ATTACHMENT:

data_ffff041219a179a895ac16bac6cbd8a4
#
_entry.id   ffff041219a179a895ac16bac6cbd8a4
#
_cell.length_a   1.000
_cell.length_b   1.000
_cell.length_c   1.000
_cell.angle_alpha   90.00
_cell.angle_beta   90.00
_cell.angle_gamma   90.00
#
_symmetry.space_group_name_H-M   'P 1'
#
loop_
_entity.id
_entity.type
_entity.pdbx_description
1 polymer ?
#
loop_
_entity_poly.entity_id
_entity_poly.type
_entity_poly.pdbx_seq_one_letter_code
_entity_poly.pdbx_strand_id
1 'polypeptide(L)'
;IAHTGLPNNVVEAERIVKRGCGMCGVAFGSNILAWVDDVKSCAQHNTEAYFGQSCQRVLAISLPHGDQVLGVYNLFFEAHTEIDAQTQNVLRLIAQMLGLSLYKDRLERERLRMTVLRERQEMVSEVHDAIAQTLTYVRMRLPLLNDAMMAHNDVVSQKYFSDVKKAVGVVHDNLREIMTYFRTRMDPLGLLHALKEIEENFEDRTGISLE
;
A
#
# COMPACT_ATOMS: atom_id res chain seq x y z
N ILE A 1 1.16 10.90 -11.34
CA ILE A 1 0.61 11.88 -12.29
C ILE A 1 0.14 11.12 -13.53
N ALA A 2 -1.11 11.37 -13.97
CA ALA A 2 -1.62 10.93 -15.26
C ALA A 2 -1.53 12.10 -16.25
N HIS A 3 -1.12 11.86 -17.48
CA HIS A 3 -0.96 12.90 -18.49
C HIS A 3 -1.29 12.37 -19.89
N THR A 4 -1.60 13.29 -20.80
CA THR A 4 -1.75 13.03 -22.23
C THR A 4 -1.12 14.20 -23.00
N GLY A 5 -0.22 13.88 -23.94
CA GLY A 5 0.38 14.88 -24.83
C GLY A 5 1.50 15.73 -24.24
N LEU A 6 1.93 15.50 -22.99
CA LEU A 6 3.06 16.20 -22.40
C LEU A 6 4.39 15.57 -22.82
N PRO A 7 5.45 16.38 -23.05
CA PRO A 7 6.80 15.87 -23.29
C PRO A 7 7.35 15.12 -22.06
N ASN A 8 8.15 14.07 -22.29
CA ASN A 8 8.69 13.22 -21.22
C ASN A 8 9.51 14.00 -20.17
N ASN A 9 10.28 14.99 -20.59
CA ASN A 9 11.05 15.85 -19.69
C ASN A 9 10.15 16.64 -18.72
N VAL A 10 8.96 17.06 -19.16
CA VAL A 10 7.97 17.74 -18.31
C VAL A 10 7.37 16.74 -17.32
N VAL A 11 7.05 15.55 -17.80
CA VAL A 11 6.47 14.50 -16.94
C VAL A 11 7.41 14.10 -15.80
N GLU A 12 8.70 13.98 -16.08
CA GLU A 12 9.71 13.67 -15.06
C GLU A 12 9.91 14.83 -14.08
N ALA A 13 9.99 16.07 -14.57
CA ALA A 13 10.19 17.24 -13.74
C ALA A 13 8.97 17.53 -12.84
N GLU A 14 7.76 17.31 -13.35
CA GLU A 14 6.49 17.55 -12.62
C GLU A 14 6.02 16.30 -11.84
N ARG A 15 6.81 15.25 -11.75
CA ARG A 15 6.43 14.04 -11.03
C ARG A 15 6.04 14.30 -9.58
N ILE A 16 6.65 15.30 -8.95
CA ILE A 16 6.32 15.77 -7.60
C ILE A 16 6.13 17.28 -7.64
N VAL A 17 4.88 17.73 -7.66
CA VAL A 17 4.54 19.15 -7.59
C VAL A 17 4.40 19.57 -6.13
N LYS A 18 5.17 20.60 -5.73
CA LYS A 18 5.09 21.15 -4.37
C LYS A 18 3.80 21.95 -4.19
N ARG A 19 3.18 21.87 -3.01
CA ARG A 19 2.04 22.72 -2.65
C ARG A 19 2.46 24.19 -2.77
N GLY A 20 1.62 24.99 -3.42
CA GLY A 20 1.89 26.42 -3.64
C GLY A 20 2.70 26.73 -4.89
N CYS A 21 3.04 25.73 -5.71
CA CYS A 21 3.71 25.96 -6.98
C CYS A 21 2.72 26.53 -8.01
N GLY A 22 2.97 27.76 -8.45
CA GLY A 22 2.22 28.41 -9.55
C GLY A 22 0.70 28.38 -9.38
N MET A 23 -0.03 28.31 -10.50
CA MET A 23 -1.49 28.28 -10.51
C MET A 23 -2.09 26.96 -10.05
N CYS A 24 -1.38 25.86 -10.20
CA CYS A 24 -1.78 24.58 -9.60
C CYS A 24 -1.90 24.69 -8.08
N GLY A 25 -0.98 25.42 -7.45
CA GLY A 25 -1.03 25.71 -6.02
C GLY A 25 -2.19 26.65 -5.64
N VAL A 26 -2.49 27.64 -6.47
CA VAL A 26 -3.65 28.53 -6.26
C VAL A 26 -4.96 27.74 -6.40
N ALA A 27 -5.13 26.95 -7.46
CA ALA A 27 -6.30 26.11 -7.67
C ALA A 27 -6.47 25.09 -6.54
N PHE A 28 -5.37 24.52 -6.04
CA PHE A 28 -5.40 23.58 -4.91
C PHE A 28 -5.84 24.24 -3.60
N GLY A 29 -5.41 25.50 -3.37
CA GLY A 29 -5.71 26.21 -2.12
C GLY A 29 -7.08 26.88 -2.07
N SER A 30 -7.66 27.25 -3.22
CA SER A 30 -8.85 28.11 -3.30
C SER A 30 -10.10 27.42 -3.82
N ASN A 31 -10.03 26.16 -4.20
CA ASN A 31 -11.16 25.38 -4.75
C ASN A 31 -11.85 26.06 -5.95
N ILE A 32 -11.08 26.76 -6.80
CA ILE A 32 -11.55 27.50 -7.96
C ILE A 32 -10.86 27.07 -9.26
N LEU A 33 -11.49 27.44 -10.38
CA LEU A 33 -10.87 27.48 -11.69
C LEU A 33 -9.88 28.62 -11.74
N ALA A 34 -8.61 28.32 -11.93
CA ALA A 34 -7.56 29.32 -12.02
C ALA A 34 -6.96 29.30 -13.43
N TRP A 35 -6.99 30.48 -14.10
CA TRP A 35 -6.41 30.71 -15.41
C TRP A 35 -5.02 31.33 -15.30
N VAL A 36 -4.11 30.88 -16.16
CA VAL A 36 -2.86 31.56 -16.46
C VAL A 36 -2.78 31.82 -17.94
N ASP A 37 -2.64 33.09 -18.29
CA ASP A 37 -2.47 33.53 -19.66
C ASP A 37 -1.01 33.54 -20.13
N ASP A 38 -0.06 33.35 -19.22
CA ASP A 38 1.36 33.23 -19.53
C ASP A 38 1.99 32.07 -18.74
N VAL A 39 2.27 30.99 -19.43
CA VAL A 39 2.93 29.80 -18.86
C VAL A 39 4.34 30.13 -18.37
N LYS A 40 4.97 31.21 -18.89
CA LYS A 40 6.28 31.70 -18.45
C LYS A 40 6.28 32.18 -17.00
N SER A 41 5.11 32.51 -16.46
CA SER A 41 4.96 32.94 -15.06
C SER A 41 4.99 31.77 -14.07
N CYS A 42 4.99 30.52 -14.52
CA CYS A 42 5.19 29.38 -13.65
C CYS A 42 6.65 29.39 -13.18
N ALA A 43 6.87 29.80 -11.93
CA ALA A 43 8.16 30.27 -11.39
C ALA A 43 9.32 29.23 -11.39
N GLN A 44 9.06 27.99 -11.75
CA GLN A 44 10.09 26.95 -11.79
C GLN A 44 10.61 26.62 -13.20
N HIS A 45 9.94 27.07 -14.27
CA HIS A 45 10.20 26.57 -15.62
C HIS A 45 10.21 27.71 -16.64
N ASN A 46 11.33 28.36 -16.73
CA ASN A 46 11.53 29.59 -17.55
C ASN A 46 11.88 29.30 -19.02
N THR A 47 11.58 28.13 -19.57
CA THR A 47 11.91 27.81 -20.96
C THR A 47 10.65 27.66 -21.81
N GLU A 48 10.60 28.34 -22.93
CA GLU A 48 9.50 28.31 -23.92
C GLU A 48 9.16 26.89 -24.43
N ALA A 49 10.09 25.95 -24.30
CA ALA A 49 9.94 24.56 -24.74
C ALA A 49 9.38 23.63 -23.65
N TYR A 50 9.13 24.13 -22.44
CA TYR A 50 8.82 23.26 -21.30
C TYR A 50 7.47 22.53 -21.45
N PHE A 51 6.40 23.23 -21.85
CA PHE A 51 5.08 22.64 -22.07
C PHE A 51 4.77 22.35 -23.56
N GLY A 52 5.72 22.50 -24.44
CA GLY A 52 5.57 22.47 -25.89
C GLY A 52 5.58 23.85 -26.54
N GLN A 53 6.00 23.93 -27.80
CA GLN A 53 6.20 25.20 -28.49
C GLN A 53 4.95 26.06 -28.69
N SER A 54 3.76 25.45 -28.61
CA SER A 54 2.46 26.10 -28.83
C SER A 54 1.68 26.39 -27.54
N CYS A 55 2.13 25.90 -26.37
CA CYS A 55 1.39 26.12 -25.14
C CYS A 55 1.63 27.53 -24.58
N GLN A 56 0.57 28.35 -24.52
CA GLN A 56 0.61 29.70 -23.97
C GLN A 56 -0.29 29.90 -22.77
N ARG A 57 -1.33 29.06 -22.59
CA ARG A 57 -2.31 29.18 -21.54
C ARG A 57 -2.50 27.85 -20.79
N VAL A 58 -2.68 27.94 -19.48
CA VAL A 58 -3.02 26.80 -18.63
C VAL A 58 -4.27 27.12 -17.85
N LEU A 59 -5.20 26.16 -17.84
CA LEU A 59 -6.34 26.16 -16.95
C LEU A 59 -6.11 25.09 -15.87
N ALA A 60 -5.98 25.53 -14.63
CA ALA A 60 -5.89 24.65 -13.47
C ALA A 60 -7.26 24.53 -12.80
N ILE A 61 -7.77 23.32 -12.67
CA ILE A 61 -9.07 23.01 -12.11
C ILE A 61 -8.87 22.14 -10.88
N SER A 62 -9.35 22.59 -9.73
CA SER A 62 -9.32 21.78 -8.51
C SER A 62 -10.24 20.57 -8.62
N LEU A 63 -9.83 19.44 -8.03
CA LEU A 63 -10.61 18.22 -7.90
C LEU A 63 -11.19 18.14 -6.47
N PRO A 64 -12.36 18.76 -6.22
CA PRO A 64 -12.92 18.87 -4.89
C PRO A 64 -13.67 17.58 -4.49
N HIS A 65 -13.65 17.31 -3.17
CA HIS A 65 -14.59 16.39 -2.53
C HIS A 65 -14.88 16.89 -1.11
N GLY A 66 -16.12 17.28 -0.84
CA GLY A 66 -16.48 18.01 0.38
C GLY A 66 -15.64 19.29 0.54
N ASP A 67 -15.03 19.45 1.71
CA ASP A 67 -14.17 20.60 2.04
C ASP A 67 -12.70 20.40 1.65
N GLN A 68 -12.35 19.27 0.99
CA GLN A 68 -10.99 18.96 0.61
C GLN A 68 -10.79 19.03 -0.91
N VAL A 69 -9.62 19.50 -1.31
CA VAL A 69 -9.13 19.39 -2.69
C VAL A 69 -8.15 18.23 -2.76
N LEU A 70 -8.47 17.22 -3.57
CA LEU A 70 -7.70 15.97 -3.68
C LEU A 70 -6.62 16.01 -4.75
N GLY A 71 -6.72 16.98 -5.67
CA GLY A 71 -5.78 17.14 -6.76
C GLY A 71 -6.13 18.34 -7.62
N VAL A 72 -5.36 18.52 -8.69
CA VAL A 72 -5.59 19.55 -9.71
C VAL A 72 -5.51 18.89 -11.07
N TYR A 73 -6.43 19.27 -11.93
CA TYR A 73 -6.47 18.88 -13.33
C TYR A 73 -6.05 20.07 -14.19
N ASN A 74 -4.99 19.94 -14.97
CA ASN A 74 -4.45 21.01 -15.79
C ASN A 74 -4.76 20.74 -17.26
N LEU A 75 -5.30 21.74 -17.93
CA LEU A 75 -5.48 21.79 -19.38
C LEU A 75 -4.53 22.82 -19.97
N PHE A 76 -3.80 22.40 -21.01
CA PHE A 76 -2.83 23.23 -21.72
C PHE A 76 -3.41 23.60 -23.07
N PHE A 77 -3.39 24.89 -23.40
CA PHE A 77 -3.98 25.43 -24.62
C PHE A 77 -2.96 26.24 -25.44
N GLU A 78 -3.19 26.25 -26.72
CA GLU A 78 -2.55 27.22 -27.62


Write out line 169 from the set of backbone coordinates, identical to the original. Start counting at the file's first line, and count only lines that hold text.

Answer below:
N THR A 47 11.58 28.13 -19.57